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EDL founder Tommy Robinson to march against antisemitism despite being told he is ‘not welcome’

Police said they will not allow a repeat of clashes seen on Armistice Day as Robinson plans to attend march

Amy-Clare Martin
Crime Correspondent
Friday 24 November 2023 18:30 GMT
Tommy Robinson leads protesters on march around Chinatown

English Defence League founder Tommy Robinson is expected to attend London’s first major march against antisemitism, despite organisers insisting he is “not welcome”.

It comes after up to 2,000 far-right counter-protesters and football thugs clashed with police earlier this month after Mr Robinson called for his supporters to “protect” the Cenotaph amid a pro-Palestine rally on Armistice Day.

The Metropolitan Police has more than 1,500 officers on duty this weekend, with up to 100,000 demonstrators expected to flock to the capital for a weekly pro-Palestine march on Saturday and another 50,000 expected for a march led by the Campaign Against Antisemitism on Sunday.

Deputy assistant commissioner Ade Adelekan, the gold commander for the weekend’s protests, said on Friday that Mr Robinson is expected to attend, but vowed police would not allow a repeat of the violent scenes on 11 November.

Asked about reports of Mr Robinson attending, he added: “What I do know is that having spoken to the CAA, Tommy Robinson is not welcome at the march on Sunday.

“The little I do know is that he intends to attend as a reporter. No intelligence to suggest that anyone other than him. That’s all we know at the moment in time.

“What we cannot see and we will not let happen is the kind of violence we have seen on 11 November. We have got enough officers in order to make sure we prevent that from happening.”

Tommy Robinson with counter protesters in London’s Chinatown on Remembrance weekend (PA)

It comes after Mr Robinson posted a message about the march to his nearly 400,000 followers on X, formerly Twitter, earlier this month. He wrote: “Everyone should attend this and let British Jews know they are not alone.”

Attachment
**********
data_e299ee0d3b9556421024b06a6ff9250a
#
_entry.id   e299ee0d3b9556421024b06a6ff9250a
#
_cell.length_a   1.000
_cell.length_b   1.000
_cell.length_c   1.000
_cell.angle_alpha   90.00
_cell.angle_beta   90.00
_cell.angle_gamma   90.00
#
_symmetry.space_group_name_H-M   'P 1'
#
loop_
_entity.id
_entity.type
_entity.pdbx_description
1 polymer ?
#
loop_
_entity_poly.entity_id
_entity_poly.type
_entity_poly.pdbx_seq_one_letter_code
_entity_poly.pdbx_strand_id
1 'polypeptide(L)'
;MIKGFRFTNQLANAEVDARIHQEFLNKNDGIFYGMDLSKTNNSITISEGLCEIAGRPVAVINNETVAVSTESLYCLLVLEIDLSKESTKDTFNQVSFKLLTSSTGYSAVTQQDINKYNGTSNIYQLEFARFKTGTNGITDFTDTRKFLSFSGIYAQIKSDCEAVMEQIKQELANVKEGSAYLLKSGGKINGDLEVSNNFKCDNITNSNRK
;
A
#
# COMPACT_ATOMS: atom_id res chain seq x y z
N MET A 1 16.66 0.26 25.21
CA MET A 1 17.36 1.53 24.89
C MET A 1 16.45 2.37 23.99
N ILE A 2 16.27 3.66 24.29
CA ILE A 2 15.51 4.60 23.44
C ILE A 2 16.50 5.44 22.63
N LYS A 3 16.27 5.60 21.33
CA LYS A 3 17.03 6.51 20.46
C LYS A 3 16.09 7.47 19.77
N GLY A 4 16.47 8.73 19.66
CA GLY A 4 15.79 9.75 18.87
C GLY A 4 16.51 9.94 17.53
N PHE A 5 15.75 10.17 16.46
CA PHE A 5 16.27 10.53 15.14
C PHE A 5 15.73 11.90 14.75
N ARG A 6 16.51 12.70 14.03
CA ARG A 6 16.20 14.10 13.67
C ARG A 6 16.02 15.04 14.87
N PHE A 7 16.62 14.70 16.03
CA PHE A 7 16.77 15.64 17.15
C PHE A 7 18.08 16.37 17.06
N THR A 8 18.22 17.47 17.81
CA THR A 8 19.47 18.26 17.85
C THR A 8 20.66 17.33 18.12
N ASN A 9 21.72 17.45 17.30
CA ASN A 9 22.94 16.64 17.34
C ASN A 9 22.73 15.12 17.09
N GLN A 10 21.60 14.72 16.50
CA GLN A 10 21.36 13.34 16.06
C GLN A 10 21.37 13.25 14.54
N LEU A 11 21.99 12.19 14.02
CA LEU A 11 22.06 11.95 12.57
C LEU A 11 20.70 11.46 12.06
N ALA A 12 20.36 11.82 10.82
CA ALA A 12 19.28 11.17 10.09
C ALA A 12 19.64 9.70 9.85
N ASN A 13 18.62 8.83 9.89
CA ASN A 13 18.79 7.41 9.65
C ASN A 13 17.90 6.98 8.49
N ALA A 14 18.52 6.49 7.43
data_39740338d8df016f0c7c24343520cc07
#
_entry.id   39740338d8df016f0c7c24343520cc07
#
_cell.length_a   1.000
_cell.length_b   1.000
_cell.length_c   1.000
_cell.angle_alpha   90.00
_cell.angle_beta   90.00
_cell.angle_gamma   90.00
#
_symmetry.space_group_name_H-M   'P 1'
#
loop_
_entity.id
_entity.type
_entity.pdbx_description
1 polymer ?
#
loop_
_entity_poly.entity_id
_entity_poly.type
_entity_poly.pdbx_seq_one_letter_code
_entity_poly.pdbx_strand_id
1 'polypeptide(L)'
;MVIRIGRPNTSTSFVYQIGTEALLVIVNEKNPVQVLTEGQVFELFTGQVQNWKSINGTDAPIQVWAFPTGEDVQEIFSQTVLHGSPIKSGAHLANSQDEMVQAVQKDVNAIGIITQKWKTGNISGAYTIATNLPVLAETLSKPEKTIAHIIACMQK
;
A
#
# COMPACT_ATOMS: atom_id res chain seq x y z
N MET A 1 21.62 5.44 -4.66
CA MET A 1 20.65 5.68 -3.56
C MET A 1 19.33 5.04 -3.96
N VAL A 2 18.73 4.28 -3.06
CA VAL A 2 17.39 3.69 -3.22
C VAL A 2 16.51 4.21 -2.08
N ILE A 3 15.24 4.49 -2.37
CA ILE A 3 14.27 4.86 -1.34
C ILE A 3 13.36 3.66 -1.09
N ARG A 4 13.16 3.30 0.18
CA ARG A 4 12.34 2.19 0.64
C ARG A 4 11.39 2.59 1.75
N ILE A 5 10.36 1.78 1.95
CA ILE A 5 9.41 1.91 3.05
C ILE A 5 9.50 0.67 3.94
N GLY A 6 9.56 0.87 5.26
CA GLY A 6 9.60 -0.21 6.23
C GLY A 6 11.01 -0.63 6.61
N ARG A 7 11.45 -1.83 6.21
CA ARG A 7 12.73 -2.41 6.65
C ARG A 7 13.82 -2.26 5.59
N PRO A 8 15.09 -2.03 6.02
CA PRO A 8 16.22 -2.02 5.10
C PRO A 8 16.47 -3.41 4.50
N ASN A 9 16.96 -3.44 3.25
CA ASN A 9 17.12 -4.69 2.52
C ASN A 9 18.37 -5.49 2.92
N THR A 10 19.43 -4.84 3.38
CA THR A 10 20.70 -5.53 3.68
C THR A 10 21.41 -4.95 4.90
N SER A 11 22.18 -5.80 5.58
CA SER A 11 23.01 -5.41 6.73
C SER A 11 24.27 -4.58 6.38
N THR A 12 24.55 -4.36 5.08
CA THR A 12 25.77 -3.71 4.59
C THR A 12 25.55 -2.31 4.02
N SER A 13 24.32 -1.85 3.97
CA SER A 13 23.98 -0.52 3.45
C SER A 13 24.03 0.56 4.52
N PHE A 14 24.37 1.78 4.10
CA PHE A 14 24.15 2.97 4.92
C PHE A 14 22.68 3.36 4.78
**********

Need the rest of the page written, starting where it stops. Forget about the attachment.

However, the march organisers, the CAA, responded: “No thanks. The drunken far-right thugs who came to ‘protect the cenotaph’ on Armistice Day, some of whom shouted ‘Sieg Heil’ or hospitalised police officers, are most definitely not welcome.”

Earlier this week, the Jewish News reported that Mr Robinson had maintained at an online meeting he still plans to attend the rally, setting off from the Royal Courts of Justice at 1.30pm.

Speaking to an online audience of around 850 people, including members of the Jewish community in the UK and Israel, he told the meeting he was going in his “capacity as a journalist”, the outlet reported.

“I say to people saying, ‘He shouldn’t be there’, well, maybe you should tell the BBC,” Robinson added.

“They are the ones who won’t label Hamas terrorists. Maybe you should tell The Guardian they shouldn’t be there. You even allow Al Jazeera. You allow them to be there.”

Hundreds of thousands at a pro-Palestine protest on Armistice Day (Reuters)

Sunday’s march is the first major event organised by the CAA since the Israel-Hamas conflict began. It comes after hundreds of thousands have joined weekly protests led by the Palestine Solidarity Campaign and a coalition of organisers, which have resulted in a number of arrests for antisemitism or supporting proscribed terrorist groups like Hamas.

The CAA said that “week after week, London has become a no-go zone for Jews”, but it is marching for the Jewish community and its allies to “finally have our voice heard”.

The Met condemned “unacceptable violence” faced by police on Armistice Day, which saw 18 officers injured – including two who suffered a fractured elbow and a suspected dislocated hip after preventing an angry mob of counter-protesters from storming the Cenotaph.

Assistant commissioner Matt Twist said counter-demonstrators had arrived in the capital “intent on confrontation and intent on violence”.

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